The report has a comments form at the end, so anyone who wishes to make their views known can do so – whether they are from JABS, from another organisation or an individual. So the BBC have not linked to or quoted one particular group of parents (JABS), but are inviting comment from any parent. I think this is a reasonable way to provide balance – rather than censoring JABS, the BBC have actually opened an avenue whereby a larger section of the public can have their say and this section of the public can include JABS members. This is possibly the fairest outcome the BBC could have managed and I think strikes a better balance between responsibility and free speech than was managed in the past.

H/T Gimpy and Superburger for posting the BBC story.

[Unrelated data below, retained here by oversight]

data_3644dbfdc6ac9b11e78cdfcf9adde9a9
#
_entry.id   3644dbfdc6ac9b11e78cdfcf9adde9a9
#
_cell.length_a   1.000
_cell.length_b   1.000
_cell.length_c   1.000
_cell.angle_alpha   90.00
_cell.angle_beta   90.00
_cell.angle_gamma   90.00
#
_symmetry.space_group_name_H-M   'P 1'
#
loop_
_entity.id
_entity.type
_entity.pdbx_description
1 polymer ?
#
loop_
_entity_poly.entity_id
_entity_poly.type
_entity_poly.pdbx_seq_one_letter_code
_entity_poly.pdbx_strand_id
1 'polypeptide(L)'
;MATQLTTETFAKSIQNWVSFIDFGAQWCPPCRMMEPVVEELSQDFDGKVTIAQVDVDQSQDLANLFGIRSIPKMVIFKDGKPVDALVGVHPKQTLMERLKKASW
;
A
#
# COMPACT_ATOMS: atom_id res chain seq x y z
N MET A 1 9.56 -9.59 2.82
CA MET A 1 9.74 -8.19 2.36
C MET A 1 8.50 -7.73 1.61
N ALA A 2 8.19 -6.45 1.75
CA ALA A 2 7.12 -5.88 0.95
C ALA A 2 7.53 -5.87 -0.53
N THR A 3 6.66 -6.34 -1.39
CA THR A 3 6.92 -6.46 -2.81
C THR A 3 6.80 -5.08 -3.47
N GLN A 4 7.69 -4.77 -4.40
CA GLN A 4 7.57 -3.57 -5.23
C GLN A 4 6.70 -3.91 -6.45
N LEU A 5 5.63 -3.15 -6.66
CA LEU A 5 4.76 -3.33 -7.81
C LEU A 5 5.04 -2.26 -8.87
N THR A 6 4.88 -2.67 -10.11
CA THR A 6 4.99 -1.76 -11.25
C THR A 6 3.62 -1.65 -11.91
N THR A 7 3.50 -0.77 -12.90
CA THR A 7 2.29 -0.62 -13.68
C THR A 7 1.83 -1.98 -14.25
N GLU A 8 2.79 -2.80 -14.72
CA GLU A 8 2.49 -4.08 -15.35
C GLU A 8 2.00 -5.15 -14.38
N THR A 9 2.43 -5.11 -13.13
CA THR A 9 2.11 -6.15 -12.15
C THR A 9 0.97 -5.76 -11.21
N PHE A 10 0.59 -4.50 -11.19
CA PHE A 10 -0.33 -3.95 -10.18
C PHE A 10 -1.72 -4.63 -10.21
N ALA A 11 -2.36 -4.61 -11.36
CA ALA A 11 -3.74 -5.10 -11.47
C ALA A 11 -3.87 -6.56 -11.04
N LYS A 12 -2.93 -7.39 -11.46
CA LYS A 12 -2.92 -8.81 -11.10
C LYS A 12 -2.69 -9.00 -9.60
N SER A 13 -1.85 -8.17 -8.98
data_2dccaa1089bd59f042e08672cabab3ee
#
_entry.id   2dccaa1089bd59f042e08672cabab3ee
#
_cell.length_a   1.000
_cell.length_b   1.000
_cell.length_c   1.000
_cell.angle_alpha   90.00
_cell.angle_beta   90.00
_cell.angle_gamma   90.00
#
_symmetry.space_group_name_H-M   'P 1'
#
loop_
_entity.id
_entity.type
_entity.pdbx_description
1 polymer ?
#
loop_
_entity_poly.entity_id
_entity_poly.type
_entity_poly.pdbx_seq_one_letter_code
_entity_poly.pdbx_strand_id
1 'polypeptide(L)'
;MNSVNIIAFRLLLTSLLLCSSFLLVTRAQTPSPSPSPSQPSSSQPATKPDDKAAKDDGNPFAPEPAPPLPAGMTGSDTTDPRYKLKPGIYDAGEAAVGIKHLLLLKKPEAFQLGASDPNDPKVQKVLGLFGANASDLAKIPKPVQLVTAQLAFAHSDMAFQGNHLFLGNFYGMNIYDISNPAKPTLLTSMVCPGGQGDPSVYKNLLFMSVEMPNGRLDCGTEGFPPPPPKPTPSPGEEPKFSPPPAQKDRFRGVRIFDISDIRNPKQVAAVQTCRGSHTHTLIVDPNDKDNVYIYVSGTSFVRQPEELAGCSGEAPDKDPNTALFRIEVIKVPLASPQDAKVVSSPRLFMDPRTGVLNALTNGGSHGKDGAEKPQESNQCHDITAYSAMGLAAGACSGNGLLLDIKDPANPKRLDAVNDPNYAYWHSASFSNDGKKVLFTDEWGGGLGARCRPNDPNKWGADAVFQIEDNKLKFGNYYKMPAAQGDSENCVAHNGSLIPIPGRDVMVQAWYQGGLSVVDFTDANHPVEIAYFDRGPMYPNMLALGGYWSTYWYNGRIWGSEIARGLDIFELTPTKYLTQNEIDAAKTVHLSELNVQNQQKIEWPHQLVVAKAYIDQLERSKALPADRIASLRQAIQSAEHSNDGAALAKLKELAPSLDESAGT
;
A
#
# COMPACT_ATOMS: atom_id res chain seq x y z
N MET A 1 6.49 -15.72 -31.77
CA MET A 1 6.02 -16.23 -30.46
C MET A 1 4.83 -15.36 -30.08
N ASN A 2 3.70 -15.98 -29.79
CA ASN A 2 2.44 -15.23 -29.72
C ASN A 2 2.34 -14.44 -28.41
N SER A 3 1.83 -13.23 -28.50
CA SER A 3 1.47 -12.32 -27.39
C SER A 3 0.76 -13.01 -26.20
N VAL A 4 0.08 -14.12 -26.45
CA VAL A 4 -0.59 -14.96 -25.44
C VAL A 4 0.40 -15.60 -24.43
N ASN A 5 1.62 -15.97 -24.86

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This Post is Dedicated to…

June 25, 2008 at 1:23 pm (Anti-Vaccination, Big Pharma, Conspiracy, Fun, Miscellaneous, Trivial) (, , , )

Everyone who has been slated by John Scudamore on Whale.to. The pharma gang and shill pages are my favourites. Frankly, I’m a bit gutted that I don’t get a mention – I’ll have to be more vocal in my criticism of JABS and Whale in future. Richard Doll is a shill (as are Ernst and Goldacre) so I don’t think it would be appropriate for someone of my limited talents to be listed on that page, but how about a mention on the ‘pharma gang’ page John? Honestly – it would be like a badge of honour for me. The really interesting thing is that one name on the pharma gang page is John Stone. Is it a mistake or are there ideological differences (and perhaps even ‘trust issues’) in the JABS camp? Just in case it is a mistake and John Scudamore realises his error, I’ve JKN’d the page here.

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BBC Guidelines – Worthless

June 13, 2008 at 4:07 pm (Anti-Vaccination, Bad Science, Media) (, , , , , )

OK, it’s just a brief post today instead of my usual Friday verbosity – because I’m watching the Holland game tonight.